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Amit, a prospective client in his early fifties, held 82 mutual fund schemes, 28 listed equity shares, and a smattering of bonds and preference shares. He had accumulated this mishmash of investments over the past 22 years. He also had large balances in his Employee Provident Fund and National Pension System accounts.
Our analysis of his portfolio showed that he had invested around ₹ 1 crore in multiple lump sums. The total value of his investments now stood at around ₹ 2 crore.
Amit gloated about his investment skills based on the fact that his investment in the shares of one company had multiplied 100 times since 2001. He mentioned that he had studied the company well at the time of investing. He received his annual bonus around the same time and hence invested ₹ 20,000. The share price fell drastically after he invested. Not wanting to book a loss, Amit had held on to them, though he did not invest more as he had intended. After several years, the share price revived and his investment was now valued at around ₹ 20 lakh.
Our queries showed that Amit did not monitor his portfolio closely. His guesstimate of the total value of his portfolio was off by 20 per cent. He also had no idea of the annualised return from each of his investments, nor from the portfolio as a whole.
All his investments had a similar story. Some had done well and some and done badly. Amit was proud that he did not have even one big loser among the equity shares and mutual funds he held. Amit had never made big investments in any one share or mutual fund scheme, and had rarely, if ever, sold anything.
Our analysis showed that the return on his entire portfolio was only 4 per cent per annum. His investment value should have been 25 per cent higher just to match inflation. If he had invested the same money in an index fund, the value of his portfolio would have been around ₹ 6 crore, three times what he had achieved. While Amit thought he had done well, he had actually done quite badly.
Amit’s investing style consisted of extended periods of inaction interspersed with bouts of activity. It had many positives: He had waited for decades for results from his equity investments; he hadn’t borrowed to invest; and he had stayed away from investment-cum-insurance policies. Yet, unplanned investments and mindless over-diversification had produced a disappointing outcome.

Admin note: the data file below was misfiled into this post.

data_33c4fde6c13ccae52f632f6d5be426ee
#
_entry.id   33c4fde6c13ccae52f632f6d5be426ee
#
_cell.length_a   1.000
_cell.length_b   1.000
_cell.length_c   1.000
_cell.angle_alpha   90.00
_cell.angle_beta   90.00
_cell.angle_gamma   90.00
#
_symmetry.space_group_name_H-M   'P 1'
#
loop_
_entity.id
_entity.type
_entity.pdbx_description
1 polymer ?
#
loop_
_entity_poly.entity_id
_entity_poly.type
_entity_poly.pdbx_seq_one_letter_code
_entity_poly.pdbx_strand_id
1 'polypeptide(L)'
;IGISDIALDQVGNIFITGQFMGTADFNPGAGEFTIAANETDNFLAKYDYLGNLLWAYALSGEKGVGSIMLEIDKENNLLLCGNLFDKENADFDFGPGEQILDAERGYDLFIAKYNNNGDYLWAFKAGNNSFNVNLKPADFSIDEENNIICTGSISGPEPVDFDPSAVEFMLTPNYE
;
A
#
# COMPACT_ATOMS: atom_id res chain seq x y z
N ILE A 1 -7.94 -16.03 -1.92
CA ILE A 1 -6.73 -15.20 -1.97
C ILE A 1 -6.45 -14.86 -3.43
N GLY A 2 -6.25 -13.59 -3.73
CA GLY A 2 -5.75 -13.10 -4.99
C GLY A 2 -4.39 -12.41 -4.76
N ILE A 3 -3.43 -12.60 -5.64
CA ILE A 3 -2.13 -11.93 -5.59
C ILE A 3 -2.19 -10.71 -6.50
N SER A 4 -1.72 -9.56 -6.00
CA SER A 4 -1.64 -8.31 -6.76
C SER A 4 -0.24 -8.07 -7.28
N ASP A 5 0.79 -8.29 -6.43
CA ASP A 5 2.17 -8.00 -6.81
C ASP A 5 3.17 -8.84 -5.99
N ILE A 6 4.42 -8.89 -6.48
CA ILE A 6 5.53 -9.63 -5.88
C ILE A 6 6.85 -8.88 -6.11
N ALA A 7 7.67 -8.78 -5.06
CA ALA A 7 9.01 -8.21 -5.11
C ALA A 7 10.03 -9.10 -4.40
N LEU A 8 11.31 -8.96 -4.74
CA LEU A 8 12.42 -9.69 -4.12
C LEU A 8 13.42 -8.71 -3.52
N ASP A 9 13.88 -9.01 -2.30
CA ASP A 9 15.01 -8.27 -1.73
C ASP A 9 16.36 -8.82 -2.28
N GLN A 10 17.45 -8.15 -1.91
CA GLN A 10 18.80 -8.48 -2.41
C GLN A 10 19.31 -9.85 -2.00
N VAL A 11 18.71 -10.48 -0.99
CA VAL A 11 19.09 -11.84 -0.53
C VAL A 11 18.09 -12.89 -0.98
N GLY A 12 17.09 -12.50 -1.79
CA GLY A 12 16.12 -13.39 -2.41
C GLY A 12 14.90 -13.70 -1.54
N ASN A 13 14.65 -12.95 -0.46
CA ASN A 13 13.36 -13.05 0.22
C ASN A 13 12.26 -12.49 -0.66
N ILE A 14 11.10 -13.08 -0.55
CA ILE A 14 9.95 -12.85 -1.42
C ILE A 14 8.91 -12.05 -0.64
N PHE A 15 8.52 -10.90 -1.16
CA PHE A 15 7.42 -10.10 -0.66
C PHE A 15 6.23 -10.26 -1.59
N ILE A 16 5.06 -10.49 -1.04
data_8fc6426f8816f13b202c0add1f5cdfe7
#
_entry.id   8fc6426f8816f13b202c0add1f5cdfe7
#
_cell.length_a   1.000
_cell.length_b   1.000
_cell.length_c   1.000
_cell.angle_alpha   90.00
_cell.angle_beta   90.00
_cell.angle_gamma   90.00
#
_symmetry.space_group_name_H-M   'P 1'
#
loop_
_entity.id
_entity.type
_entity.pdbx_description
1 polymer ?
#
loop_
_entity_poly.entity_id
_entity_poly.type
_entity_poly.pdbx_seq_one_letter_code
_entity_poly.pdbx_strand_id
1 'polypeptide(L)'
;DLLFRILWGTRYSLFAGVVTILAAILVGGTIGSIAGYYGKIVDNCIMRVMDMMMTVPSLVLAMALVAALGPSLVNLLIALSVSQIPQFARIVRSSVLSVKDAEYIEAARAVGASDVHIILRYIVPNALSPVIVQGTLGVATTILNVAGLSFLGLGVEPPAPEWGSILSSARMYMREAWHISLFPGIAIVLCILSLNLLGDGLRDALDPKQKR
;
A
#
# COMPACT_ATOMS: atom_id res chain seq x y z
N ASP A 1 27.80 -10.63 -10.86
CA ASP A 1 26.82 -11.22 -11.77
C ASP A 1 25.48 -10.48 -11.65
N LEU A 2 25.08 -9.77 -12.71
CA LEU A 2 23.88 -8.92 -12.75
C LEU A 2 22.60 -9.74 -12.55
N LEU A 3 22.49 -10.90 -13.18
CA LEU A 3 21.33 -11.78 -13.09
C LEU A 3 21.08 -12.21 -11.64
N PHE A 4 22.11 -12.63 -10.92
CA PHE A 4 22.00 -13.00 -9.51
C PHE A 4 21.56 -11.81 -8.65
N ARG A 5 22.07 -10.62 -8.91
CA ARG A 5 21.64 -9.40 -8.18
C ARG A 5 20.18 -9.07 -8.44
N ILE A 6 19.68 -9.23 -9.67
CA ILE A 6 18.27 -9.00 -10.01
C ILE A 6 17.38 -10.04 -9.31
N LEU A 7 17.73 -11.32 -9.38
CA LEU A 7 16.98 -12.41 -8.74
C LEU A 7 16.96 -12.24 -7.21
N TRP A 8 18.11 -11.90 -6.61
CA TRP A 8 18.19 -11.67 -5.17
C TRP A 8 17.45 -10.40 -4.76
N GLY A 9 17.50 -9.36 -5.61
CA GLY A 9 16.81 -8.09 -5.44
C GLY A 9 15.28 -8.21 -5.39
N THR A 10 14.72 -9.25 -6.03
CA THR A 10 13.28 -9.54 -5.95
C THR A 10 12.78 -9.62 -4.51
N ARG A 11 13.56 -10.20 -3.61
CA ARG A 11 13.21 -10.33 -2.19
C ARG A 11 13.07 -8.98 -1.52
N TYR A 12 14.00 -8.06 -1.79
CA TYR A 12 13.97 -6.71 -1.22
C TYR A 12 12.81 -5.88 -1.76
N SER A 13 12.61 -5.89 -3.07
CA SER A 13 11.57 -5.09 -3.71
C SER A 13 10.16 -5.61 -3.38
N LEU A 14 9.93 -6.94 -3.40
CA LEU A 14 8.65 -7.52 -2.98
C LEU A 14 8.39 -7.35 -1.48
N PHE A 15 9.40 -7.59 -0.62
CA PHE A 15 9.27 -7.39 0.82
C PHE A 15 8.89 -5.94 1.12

Amit readily admitted he would have sold the hundred-bagger much earlier had the absolute value been higher than it was. In effect, even the hundred-bagger was a fluke arising from laziness rather than conscious choice.
Many ‘money rich but time poor’ investors like Amit are unable to create wealth despite allowing their equity investments a lot of time to grow. That is because their ability to wait is actually inertia and not patience. Inaction, when exercised consciously, is patience, otherwise it is inertia or laziness. Patience can work wonders if the equity investments are structured well. Index funds are a simple tool that can generate serious wealth for the patient investor.
An investment advisor, who can manage investor behaviour, can also play a crucial role by ensuring that the time-poor investor doesn’t make mistakes during his brief bursts of hyperactivity. He can also construct a portfolio based on a pre-agreed mix of risk and return and ensure that the investor stays the course and reaps the rewards over the long term.
The writer heads Fee-Only Investment Advisors LLP, a Sebi-registered investment advisor; Twitter: @harshroongta
(A slightly different version of this column first appeared in the Business Standard on September 12, 2022)